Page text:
Negligent Adverse Events and the Outcomes of Medical-Malpractice
N Engl J Med, December 26, 1996, 335(26), pp. 1963-1967. The skinny: There is not much relationship.
Blackboard Studdert, D.M., Mello, M.M., Gawande, A.A., Gandhi, T.K.,
Kachalia, A., Yoon, C., Puopolo, A.L., Brennan, T.A., "Claims, Errors,
and Compensation payments in Medical Malpractice Litigation," N
Engl J Med, May 11, 2006, Vol. 354, No. 18, pp. 2024-2033.
Supplemental:Blackboard Jena, A. B., Seabury, S., Lakdawalla, D., Chandra, A., "Malpractice Risk According to Physician Specialty," N Engl J Med 2011; 365:629-636 August 18, 2011.
Supplemental: A Wal-Mart executive's memo
proposing that they "dissuade unhealthy people from coming to work at
Wal-Mart" by increasing health insurance copayments and making all jobs
physically demanding, Nov. 2005.
In 2006, people paid for health insurance, then Blue Cross (of California) revoked it when they got
sick. This illustrates, in an extreme way, the lack of consumer
sovereignty in the health insurance market, which compounds the problem
of lack of consumer sovereignty in health care markets. Here are the stories, from the L.A. Times.
Arnst, C., "The
Best Medical Care In The U.S., How Veterans Affairs transformed itself
-- and what it means for the rest of us," Business Week,
July 16, 2006. To find this article, go to www.businessweek.com and
type "The Best Medical Care In The U.S." in the search box. Then look down the list for this July 2006 article. (I found it on the second page. To read the article, I had to login to Facebook. Will all my Friends get ads from Bloomberg Business Week?)
Accountable Care Organizations and Primary Care Reform
Atul Gawande, "The Hot Spotters," The New Yorker, January 24, 2011. Another Gawande gem. A few patients incur much of health care cost. Well-organized primary care can achieve big savings.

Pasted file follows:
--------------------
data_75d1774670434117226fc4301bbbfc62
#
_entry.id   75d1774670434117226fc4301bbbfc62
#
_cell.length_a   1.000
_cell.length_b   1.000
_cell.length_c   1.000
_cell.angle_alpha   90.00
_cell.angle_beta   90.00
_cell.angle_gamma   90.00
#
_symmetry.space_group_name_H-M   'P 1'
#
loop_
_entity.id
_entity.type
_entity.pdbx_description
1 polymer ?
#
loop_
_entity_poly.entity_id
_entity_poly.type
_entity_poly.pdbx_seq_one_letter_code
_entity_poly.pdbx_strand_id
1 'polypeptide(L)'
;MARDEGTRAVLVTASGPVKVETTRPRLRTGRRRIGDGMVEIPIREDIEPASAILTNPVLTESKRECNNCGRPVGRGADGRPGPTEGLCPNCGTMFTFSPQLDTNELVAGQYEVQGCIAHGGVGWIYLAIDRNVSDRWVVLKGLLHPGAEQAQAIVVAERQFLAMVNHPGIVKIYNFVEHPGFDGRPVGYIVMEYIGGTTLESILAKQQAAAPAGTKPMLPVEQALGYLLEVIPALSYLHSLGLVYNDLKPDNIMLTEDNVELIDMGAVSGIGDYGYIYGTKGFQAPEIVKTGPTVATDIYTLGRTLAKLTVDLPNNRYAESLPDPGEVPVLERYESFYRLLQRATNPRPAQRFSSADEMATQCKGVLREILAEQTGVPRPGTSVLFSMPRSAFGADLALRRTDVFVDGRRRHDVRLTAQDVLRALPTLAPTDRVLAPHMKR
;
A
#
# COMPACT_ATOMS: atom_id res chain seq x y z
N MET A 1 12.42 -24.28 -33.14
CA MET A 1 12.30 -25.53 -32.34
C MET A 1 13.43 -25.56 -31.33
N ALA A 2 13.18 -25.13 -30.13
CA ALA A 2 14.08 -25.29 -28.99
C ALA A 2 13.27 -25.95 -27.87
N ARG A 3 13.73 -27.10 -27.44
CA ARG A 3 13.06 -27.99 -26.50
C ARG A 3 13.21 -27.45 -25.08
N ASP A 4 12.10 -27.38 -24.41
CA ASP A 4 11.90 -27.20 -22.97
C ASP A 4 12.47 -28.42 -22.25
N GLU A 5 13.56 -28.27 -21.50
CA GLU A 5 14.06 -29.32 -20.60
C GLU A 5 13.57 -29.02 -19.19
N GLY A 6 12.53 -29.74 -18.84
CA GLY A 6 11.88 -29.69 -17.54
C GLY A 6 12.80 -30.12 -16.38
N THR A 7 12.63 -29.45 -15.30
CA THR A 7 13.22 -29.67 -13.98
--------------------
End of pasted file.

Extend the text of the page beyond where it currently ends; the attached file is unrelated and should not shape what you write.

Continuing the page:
Elliott S. Fisher, Douglas O. Staiger, Julie P.W. Bynum and Daniel J. Gottlieb, "Creating Accountable Care Organizations: The Extended Hospital Medical Staff," Health Affairs, 26, no. 1 (2007): w44-w57 online. The original idea
More medical practices are owned by hospitals than by doctors, according to one survey. I'll show the diagrams in class, so don't worry if you can't access this.
National Institute for Health Care Management Research and
Educational Foundation, Prescription Drugs and Intellectual
Property Protection Finding the Right Balance Between Access and
Innovation, July 24, 2000. Available at: http://www.nihcm.org/pdf/prescription.pdfRead quickly for the main idea, which is
illustrated in Figure 1.
political contributionsBefore you glance at
this, guess which party gets the most from the drug industry. You can
also get the contributions breakdown for others industries and groups.
Check out nurses' contributions.
Behind a pay wall, sorry! The skinny: Developed countries develop new drugs in proportion to how big their economies are. If drug price controls curtailed innovation then the US would produce proportionally more new drugs, but we don't.A
British Medical Journal article argues that countries
(like Britain) that negotiate lower drug prices are not free riders
benefitting from U.S.-consumer-financed industry research without
paying for it.
Pfizer and Abbott Labs earned all of their 2010 profit outside the U.S., according to Bruce Bartlett.